See the SHSM programs available at your local high school and school board and talk to your school’s guidance or cooperative education department, or the SHSM coordinator at your school board.

Dual credit programs

Dual credit programs allow students in secondary school to take college or apprenticeship courses that count towards their Ontario Secondary School Diploma and a postsecondary certificate, diploma, degree or a Certificate of Apprenticeship. Dual credit programs can help students move from high school to college and apprenticeship programs.

Students can:

  • earn high school credits while studying at a publicly funded college or taking apprenticeship training
  • gain experience to transition to postsecondary education or apprenticeship
  • get a head start on learning and training for their future careers
  • Search for dual credit programs at your local publicly funded college and talk to the high school guidance counsellor to see if dual credit programs are offered at the school.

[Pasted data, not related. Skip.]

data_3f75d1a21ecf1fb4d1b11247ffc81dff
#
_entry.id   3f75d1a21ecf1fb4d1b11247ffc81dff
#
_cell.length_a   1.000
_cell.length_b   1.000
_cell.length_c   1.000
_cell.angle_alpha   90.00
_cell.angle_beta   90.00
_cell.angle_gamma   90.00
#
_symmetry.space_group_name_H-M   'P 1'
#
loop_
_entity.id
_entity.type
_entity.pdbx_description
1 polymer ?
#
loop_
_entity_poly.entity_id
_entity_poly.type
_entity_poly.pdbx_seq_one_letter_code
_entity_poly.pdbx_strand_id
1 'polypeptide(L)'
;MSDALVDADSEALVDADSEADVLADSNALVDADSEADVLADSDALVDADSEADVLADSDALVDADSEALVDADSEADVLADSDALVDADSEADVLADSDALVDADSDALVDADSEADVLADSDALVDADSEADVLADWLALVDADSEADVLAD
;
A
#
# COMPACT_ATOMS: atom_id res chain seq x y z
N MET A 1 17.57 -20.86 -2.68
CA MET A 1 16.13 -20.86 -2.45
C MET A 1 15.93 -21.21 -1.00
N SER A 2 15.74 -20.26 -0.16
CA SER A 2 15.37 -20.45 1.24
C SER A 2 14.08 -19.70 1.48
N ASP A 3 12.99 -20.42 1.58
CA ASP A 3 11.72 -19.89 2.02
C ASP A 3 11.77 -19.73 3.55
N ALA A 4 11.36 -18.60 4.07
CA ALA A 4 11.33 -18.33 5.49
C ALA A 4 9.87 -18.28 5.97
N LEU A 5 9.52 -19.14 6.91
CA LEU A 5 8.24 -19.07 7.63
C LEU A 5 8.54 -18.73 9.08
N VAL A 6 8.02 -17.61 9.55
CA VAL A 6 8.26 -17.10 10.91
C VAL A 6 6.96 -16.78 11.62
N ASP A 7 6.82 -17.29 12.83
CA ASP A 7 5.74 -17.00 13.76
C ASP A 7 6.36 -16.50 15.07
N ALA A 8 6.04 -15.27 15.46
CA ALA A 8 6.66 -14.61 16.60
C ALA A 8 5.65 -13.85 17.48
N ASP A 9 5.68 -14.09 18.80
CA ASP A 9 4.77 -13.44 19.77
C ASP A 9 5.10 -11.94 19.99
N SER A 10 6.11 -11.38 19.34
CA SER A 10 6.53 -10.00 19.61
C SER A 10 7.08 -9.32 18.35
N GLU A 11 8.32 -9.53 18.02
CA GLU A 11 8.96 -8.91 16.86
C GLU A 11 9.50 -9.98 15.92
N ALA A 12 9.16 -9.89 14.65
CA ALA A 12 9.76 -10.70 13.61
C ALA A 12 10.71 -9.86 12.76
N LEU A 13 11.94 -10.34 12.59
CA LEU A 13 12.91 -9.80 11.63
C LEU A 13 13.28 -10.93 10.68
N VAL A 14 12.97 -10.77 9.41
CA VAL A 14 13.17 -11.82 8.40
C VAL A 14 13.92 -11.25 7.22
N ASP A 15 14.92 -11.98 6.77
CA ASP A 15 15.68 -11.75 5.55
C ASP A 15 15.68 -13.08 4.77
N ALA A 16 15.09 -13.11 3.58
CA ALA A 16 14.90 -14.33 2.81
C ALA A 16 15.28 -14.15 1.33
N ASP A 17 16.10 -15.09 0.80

Ontario Youth Apprenticeship Program (OYAP)

This school-to-work program lets students explore and work in apprenticeships starting in Grade 11 or Grade 12 through cooperative education. Students can become registered apprentices and work towards becoming certified in a skilled trade, while completing their secondary school diplomas.

Contact the OYAP coordinator at your school board or the cooperative education or guidance department at your local high school to find out more.

Cooperative (co-op) education

Cooperative education allows high school students to earn credits while completing a work placement in the community along with classroom learning or online learning activities. Co-op work placements are arranged for students by their high school and must follow Ministry of Education policy and guidelines.

Students participating in co-op are assigned to a cooperative education teacher.